Dowd and Sekulow argued in the memo: “It remains our position that the president’s actions here by virtue of his position as the chief law enforcement officer could neither constitutionally nor legally constitute obstruction because that would amount to him obstructing himself. And that he could, if he wished, terminate the inquiry or even exercise his power to pardon if so desired.”
This passage has been widely, and justly, compared to the position of President Richard Nixon, who said of the Watergate crisis in the course of a subsequent television interview with David Frost, “When the president does it, it is not illegal.”
Dowd and Sekulow also declared that Trump would not testify voluntarily and was not subject to a subpoena to compel his testimony, even though the courts compelled President Clinton to testify in a private lawsuit brought against him by Paula Jones, with the financial backing of a coterie of ultra-right Republican lawyers and fundraisers. It was this lawsuit that created the “perjury trap” which provided the legal basis for Clinton’s impeachment, since he lied under oath when questioned by attorneys for Paula Jones about his affair with Monica Lewinsky.
The assertion of quasi-dictatorial power by Trump only underscores the reality that there is no progressive or democratic side in the conflict that is raging in official Washington between the Trump White House, backed by most congressional Republicans, and sections of the military-intelligence apparatus, backed by congressional Democrats and some Republicans.
While Trump argues for an authoritarian presidency, subject to no legal constraints, his opponents argue for the unconstrained power of the FBI and the intelligence agencies to spy on their supposed political overseers and intervene massively in elections that determine who will hold executive authority over them.
Neither an imperial presidency nor an imperial FBI/CIA represents a defense of the democratic rights of the American population. On the contrary, the various factions within the state and the US ruling elite look upon American working people with undisguised fear and hatred.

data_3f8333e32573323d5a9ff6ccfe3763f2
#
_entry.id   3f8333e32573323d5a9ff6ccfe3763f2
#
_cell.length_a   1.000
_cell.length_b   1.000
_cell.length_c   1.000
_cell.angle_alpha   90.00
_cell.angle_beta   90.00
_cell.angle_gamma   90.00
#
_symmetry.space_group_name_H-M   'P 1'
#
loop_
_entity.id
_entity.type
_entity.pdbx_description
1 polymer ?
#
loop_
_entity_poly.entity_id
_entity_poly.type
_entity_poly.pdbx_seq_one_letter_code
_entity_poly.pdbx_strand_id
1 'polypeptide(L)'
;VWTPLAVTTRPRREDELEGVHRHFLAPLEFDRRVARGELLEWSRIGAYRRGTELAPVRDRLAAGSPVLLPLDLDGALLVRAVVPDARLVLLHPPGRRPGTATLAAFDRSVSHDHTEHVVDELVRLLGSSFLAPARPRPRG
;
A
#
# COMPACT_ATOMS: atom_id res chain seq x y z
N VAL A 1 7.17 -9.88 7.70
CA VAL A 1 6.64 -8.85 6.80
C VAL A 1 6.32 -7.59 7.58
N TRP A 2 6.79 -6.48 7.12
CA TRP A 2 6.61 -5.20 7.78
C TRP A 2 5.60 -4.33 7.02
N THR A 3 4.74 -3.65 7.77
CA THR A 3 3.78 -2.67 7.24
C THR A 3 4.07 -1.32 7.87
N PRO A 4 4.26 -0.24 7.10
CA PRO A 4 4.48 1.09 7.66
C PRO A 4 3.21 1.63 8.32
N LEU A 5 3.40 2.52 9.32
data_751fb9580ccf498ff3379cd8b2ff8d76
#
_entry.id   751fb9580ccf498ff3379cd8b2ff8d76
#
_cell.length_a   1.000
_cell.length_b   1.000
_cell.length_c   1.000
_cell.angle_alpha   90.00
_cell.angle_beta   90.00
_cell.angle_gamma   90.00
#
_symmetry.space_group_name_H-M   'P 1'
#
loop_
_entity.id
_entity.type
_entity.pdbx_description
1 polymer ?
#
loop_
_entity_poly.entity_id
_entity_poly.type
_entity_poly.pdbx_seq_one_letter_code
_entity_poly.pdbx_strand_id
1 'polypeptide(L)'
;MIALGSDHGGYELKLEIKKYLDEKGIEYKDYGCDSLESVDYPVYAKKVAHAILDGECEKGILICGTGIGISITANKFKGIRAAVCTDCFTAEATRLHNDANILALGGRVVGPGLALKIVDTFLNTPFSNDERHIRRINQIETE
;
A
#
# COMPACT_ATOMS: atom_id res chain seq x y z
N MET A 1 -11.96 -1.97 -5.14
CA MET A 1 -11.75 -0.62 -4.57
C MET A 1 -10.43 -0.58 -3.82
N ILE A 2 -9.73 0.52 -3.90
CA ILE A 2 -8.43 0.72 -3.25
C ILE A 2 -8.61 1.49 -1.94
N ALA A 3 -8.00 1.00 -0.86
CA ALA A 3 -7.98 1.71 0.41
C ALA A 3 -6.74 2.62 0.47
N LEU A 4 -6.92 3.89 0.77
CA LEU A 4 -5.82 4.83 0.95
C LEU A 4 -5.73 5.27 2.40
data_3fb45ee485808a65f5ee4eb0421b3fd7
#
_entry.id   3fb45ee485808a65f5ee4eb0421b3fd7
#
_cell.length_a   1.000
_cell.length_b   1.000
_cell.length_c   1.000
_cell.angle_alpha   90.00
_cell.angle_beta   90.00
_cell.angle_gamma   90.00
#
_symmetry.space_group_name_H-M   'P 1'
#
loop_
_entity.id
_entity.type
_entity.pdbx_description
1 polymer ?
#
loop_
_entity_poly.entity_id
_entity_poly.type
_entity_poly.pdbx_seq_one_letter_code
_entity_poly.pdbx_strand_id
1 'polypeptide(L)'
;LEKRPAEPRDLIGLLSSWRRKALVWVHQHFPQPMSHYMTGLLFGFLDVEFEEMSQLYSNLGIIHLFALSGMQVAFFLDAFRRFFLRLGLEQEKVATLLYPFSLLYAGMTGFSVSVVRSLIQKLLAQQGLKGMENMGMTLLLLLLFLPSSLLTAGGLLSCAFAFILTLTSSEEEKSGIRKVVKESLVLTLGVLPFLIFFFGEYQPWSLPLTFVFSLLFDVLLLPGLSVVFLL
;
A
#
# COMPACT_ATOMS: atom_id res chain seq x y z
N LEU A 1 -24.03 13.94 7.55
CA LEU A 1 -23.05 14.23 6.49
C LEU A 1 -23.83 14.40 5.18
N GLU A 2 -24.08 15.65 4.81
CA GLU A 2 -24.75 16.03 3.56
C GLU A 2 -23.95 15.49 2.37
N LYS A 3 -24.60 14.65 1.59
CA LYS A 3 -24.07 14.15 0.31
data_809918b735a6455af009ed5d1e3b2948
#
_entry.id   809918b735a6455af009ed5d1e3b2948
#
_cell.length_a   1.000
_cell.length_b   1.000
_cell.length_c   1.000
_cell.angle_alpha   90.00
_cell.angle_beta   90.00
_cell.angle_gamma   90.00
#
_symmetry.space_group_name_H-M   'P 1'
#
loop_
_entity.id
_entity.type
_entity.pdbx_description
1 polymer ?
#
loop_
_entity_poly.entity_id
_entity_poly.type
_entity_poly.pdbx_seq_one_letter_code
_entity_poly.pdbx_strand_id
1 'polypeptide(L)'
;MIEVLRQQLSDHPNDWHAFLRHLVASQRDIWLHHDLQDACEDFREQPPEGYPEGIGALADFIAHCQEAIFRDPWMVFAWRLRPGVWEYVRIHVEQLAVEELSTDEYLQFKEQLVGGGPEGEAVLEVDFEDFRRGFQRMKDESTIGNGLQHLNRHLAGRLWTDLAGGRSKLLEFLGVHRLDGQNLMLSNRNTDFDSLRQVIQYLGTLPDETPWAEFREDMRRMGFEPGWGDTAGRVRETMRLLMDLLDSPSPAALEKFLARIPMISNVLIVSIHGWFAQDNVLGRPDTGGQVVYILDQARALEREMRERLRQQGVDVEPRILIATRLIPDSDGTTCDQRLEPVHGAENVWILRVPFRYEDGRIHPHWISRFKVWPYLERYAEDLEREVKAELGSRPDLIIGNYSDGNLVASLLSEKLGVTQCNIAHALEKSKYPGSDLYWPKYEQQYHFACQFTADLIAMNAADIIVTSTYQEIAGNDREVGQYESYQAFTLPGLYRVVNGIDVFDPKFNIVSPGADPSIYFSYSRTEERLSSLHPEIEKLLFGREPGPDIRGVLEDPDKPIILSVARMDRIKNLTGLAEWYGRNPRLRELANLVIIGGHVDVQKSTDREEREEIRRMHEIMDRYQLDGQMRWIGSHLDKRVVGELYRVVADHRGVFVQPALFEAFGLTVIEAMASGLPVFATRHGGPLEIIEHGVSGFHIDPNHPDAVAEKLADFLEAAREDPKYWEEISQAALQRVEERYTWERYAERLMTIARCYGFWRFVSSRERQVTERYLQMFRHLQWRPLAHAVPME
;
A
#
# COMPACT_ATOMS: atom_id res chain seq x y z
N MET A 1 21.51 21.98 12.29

There is one other significant aspect of the Dodd-Sekulow memo: it admits that President Trump drafted a statement issued by Donald Trump Jr. a year ago about his meeting at Trump Tower during the campaign with a group of Russians, for the avowed purpose of receiving “dirt” about the Hillary Clinton campaign. Sekulow and other Trump spokesmen, including press secretary Sarah Sanders, lied about the president’s role in drafting the statement, claiming that he had nothing to do with it. But in the secret memo to Mueller—now made public by unidentified opponents of Trump within the US government—Dowd and Sekulow say the opposite.
This only underscores the scale of the lying on both sides in this conflict within the US ruling elite. Both factions are seeking to conceal from the American people the real issues underlying their conflict: disputes over foreign policy, particularly in relation to Syria and Russia, and the concern among a growing section of the US ruling elite that Trump’s erratic conduct will make it impossible for him to retain any significant popular support in the event of a crisis involving war, financial collapse or social conflict in the United States.
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[18 May 2018]